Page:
Sister Emily revitalised us. But more than that she infused dynamism into this premier institution that she was to head four years later. For me it was the beginning of an association that lasted 60 years, during which she guided not just me but also several generations of Karachi’s young women through stormy times giving us a sense of security and stability. A recipient of the Sitara-i-Imtiaz, Sister’s wisdom, her scholarship, her tact in handling students, her administrative skills and above all her humanism, made her an institution in Karachi’s academia. Continue reading “Sister Mary Emily”
This question has been debated ad nauseam with no definitive conclusion being reached. It has been conceded, though, that there is something wrong with the process by which public policy is formulated. Self-serving rulers – both civilian and military – have projected their style of governance as being democratic, whereas in reality, both have ruled with a heavy hand.
Take the case of education. It would seem strange that after the experience of formulating 10 education policies dating back to the very inception of the country in 1947 – none of which were fully implemented – the present government has failed to announce the eleventh policy which was due in January 2016. Continue reading “The politics of public policy”
EIGHT years ago, a young woman from Khairo Dero (Larkana district) was so touched by the plight of her people that she decided to work for their uplift.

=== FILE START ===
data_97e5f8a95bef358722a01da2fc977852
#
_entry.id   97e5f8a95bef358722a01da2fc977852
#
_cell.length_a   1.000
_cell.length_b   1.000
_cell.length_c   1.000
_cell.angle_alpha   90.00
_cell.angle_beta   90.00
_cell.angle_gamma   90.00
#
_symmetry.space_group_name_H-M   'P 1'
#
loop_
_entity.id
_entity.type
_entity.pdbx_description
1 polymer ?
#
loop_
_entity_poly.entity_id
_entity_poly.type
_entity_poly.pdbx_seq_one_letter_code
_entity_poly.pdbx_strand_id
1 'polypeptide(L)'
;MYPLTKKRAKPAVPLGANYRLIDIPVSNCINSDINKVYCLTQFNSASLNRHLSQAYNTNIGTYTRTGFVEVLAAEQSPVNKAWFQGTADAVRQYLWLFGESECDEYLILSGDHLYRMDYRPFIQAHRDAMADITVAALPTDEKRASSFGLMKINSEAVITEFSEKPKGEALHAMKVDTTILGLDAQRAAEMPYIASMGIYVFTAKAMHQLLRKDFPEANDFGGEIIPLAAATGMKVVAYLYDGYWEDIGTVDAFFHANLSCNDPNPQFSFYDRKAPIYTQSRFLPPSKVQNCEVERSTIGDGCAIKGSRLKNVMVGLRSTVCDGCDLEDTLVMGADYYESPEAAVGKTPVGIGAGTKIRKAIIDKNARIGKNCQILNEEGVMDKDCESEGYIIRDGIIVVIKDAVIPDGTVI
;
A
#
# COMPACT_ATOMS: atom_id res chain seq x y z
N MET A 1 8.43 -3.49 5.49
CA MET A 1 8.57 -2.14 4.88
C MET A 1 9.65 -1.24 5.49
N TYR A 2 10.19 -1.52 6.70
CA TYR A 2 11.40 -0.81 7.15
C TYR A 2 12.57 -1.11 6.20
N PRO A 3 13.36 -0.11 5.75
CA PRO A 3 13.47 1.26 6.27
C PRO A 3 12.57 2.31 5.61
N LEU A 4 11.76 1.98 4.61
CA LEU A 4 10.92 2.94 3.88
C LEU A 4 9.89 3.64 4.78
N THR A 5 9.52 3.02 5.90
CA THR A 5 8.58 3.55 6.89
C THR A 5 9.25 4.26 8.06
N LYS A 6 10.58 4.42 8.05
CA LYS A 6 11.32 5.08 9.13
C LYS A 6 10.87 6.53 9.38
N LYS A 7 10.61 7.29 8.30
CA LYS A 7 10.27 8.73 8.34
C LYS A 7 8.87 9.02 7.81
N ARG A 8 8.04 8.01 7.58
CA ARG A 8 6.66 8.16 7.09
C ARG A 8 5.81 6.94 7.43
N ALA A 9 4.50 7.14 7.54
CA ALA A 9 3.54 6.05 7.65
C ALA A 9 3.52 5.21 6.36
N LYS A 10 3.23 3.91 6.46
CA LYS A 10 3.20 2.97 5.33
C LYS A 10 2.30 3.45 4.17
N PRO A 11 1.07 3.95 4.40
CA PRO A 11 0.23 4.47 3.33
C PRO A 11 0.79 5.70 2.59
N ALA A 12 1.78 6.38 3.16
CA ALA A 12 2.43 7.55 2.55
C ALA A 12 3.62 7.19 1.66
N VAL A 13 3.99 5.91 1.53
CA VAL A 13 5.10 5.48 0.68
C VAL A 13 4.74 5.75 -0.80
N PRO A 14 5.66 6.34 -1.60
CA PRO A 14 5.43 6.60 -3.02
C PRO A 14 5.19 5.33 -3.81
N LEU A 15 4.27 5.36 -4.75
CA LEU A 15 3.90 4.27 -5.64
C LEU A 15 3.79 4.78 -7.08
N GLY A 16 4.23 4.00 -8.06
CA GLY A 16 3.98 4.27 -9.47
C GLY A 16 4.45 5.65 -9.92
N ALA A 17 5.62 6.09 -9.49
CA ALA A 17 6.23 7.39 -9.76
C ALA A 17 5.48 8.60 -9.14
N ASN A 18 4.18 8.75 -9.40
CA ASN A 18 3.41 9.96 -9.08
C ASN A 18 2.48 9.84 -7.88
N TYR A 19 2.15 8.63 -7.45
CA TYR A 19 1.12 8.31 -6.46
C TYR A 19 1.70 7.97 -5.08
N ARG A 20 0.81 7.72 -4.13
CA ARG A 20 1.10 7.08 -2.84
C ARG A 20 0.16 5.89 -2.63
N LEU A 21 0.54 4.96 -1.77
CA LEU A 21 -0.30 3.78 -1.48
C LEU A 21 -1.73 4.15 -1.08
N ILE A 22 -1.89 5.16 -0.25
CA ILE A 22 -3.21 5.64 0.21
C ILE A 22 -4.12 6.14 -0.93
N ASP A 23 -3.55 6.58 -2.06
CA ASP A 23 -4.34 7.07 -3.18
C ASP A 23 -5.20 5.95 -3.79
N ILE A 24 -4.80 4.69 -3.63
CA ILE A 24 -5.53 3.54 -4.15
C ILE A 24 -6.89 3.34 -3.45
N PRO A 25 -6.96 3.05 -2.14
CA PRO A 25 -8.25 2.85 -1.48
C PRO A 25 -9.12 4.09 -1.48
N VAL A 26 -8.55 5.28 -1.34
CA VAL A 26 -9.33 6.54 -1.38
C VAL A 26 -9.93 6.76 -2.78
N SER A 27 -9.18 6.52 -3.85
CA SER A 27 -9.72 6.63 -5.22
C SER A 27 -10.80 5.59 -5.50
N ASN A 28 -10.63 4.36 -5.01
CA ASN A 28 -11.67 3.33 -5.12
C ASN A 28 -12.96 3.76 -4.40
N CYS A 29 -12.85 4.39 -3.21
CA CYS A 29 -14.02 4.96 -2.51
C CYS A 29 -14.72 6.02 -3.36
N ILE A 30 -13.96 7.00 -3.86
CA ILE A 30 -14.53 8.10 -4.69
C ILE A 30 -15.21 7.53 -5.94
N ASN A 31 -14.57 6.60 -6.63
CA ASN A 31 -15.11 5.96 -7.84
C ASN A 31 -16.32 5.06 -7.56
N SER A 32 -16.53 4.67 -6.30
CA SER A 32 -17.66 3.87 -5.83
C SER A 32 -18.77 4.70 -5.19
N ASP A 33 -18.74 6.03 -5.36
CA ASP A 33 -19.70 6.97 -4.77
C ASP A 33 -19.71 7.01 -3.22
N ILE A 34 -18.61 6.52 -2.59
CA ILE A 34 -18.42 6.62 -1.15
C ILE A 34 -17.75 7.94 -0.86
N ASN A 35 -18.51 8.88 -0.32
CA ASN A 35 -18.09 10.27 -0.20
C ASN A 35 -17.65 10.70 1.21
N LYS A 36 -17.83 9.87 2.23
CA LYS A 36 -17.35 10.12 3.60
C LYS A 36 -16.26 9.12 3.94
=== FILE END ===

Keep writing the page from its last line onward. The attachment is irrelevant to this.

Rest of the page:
She had been fortunate to receive a privileged education abroad, was doing a lucrative job and had all that one could wish for in life. Today, she has renounced these privileges to work for her people. .
The pronounced lack of interest in the public health system in Pakistan is not difficult to explain. Public opinion in a country as stratified and uninformed as ours, is created and moulded by the so-called privileged classes, comprising those members of society who have the means to pay for private health care. Hence they are not affected by the abysmal state of health care in the public sector on which the poor depend.
The general attitude is: what is the role of the poor in our society? They are useful only for domestic labour in the homes of the rich or for menial work in public places and factories. And, of course, to vote at election time. A higher birth rate among the impoverished ensures there is never any shortage in the labour force. If they fall sick, they are easily replaced. With limited skills and training, none are really indispensable. Continue reading “A Global Conglomerate of Oppression”